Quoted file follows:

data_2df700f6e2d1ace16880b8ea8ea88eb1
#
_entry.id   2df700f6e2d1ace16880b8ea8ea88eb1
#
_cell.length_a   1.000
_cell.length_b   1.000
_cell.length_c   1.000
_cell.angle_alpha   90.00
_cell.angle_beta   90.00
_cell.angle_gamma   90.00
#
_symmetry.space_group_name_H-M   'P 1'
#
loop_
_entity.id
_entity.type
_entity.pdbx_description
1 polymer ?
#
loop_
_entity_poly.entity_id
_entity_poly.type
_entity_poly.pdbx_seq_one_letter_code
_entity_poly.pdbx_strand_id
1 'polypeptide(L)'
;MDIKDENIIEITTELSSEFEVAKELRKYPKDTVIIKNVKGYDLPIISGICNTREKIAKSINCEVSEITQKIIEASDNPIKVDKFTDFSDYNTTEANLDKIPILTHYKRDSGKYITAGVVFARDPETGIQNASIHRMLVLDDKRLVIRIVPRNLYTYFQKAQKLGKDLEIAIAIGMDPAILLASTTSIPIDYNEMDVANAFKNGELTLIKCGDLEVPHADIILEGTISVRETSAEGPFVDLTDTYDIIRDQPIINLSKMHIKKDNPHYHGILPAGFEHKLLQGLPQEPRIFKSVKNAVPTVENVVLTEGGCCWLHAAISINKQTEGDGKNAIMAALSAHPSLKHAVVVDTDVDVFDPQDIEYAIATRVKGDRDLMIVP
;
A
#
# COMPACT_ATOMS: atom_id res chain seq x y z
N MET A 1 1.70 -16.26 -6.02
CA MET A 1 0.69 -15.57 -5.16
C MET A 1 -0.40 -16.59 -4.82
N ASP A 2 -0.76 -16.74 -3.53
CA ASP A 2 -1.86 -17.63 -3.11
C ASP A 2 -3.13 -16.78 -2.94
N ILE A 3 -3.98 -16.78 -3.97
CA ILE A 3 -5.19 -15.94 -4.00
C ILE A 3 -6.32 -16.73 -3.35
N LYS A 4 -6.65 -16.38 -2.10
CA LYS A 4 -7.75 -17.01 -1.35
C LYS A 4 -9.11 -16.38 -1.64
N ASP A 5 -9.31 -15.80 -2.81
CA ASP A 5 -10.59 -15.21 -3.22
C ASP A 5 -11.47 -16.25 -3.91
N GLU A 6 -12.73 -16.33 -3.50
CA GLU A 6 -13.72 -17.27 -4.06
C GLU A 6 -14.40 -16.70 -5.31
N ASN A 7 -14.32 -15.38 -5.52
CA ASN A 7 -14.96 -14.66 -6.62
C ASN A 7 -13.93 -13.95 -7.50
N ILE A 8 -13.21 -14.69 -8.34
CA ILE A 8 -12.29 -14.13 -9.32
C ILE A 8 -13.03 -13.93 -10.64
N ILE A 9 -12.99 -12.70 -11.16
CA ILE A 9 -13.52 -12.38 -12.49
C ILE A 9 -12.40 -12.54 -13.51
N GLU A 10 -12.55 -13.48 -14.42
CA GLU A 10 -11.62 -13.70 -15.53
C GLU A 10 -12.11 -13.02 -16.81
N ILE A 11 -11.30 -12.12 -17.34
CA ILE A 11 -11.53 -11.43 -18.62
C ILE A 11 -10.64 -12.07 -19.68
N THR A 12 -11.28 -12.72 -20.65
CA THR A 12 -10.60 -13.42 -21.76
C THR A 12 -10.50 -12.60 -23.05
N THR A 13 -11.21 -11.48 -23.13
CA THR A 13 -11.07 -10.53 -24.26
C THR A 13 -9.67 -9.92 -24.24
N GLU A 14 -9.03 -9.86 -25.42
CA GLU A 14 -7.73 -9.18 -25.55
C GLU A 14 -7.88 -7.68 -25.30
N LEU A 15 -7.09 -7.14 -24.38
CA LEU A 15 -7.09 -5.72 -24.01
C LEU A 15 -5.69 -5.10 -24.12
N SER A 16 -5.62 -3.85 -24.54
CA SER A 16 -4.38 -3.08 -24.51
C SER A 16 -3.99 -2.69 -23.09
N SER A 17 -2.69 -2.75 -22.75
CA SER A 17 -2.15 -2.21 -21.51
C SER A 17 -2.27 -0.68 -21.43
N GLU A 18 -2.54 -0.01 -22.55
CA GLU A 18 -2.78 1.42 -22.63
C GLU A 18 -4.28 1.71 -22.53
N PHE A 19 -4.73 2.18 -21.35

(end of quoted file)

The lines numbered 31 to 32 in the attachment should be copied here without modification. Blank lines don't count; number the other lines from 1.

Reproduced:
N MET A 1 1.70 -16.26 -6.02
CA MET A 1 0.69 -15.57 -5.16